Can you think yourself better? Pseudoscience and miracle cures have given the power of thought a bad rap when it comes to healing the body. But new research is beginning to change all that, writes Amanda Cassidy
Did you know that hotel housekeepers do more exercise in a day that most daily gym goers? Walking up and down corridors, pushing heavy trolleys, hoovering, scrubbing baths, stretching sheets over beds – it is extremely physical work. However, when questioned, those who worked in hotels as housekeepers didn’t believe that any of their work counted as actual exercise.
As part of the study carried out by Stanford University, researchers revealed to half of the workers questioned just how much exercise they were getting, as well as the benefits to their health. Four weeks later, this group had lost weight and had lower blood pressure, despite making no lifestyle changes. The outcome of the result seemed to confirm what the researchers suspected – once people view work as an opportunity to exercise, it had more of a physical impact. Psychological changes as a result of the mindset.
Another study found that those who believed that old age began at the age of 60 were more likely to have serious heart problems later on in life.
The power of thought when it comes to health has always been viewed with scepticism. Miracle cures, instant reversal of serious diagnosis and ‘kooky’ alternative medicine have often been dismissed as snake oil jiggery-pokery. But now some scientists have started to reconsider the role of the mind when it comes to healing.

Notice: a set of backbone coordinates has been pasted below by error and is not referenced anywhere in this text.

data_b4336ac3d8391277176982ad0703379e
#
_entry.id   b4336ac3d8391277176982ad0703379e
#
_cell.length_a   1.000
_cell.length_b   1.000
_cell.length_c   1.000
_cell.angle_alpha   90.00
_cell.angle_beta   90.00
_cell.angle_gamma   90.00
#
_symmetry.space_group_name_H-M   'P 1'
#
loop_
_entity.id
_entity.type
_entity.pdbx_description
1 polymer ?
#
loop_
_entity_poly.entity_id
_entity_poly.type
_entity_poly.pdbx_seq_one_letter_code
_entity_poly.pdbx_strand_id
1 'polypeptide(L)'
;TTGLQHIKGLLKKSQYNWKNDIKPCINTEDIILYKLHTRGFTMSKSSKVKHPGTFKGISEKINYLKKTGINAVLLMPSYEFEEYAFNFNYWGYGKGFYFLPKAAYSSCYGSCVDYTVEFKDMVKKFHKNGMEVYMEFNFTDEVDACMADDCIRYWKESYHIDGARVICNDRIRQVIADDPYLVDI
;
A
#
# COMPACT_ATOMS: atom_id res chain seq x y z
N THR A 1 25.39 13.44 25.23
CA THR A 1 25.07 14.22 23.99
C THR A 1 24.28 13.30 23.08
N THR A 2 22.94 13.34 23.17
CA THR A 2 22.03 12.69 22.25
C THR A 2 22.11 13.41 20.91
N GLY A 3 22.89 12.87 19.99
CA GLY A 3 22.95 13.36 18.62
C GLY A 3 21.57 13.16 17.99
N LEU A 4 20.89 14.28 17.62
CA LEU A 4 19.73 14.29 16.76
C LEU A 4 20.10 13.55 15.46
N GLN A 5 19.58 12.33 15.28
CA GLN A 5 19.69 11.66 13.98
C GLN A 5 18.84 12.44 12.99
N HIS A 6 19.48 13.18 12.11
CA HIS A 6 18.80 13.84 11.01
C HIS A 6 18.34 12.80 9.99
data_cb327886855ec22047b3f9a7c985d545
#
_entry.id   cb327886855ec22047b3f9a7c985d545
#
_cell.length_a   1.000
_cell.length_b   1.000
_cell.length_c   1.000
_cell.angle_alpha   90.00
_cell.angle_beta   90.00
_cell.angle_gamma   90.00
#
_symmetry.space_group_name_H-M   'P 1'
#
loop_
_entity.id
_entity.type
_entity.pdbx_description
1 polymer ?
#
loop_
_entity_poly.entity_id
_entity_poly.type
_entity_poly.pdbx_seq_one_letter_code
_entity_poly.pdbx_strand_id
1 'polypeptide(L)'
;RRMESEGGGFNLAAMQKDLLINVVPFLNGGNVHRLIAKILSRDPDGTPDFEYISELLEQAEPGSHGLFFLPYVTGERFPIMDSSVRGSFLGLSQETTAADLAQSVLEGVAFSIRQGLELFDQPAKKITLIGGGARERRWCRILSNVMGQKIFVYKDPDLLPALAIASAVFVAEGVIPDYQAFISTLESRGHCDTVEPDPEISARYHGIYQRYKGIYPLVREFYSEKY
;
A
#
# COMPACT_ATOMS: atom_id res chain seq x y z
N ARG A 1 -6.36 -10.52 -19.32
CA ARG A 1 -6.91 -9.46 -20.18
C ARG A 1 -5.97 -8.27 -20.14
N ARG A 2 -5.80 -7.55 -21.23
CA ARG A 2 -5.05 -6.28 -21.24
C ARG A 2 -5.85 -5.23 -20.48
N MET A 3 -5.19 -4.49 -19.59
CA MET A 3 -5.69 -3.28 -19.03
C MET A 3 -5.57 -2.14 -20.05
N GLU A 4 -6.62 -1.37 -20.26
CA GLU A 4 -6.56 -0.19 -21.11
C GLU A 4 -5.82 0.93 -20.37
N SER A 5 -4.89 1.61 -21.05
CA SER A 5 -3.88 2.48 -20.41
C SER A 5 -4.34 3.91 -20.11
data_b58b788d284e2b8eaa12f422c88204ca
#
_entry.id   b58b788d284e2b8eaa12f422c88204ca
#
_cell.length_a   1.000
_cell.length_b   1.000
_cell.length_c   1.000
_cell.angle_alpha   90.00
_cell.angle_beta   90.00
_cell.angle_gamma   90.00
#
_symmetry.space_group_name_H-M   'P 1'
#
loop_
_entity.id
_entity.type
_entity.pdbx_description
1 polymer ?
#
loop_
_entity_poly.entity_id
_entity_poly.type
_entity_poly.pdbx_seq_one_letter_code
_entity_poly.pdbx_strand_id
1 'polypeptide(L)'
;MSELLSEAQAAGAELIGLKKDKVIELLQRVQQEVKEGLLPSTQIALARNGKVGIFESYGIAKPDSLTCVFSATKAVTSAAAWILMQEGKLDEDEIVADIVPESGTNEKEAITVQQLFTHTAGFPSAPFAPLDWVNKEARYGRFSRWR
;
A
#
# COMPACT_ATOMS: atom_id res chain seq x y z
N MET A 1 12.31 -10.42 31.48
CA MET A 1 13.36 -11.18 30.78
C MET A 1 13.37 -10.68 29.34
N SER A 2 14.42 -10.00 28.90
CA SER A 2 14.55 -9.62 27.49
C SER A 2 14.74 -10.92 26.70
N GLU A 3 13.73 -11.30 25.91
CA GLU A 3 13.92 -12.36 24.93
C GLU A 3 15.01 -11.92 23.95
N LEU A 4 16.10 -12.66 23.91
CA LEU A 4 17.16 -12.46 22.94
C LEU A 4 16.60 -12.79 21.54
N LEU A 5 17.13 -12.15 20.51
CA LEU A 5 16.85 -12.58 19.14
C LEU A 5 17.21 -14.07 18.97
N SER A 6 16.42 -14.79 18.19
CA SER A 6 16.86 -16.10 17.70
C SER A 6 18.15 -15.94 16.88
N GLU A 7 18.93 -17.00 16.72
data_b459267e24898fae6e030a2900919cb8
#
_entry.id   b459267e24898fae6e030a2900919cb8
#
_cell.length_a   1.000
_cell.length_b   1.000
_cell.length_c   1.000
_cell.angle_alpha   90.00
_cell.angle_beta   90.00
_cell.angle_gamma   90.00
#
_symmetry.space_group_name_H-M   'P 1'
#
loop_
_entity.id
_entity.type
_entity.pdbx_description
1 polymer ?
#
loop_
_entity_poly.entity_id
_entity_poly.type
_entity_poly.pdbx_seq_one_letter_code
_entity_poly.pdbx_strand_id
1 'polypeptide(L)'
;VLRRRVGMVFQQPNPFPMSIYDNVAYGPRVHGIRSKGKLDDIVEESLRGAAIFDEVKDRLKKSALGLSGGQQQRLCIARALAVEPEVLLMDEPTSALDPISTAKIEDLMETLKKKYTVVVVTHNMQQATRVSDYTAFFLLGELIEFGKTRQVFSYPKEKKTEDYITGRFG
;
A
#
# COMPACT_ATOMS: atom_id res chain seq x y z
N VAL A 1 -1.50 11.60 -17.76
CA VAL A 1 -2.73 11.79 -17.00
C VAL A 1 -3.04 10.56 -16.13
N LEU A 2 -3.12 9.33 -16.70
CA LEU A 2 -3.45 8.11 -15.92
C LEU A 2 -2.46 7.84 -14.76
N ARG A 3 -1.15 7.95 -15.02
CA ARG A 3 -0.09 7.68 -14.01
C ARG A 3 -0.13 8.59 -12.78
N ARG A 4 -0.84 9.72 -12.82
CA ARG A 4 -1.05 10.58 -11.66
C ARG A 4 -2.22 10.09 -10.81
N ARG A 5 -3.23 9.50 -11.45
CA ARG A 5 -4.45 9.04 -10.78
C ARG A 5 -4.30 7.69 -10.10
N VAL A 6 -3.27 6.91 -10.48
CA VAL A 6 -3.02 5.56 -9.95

Many now believe that not only does our mental health play a part in our overall level of health, but the way we think about our own physical activity can actually shape outcomes.
Dr David Hamilton spent four years working in the pharmaceutical industry. His PhD was in organic chemistry and most of his work involved "sticking atoms together to make pharmaceutical drugs". He began to notice that in the placebo studies carried out on behalf of the pharmaceutical industry, between 40% and 79% of those on the placebo began showing signs of improvement. This meant they were seemingly getting better while also having the benefit of avoiding some of the side-effects that come with certain medications.
"That for me was so interesting. That the mind could have such a big part to play when it came to bodily changes," said Dr Hamilton .
He went on to write a book, The Contagious Power of Thinking, which focused on kindness and positivity as a health benefit. "Ageing on a biochemical level is a combination of many things, but remarkable research now shows that oxytocin (that we produce through emotional warmth) reduces levels of free radicals and inflammation in the cardiovascular system and so slows ageing at the source."
In the recent past, an ingrained bias in the medical world existed that viewed physical matter as more ‘real’ than subjective emotions and beliefs. It was taken that because thoughts aren’t ‘real’ they can’t influence the physical body.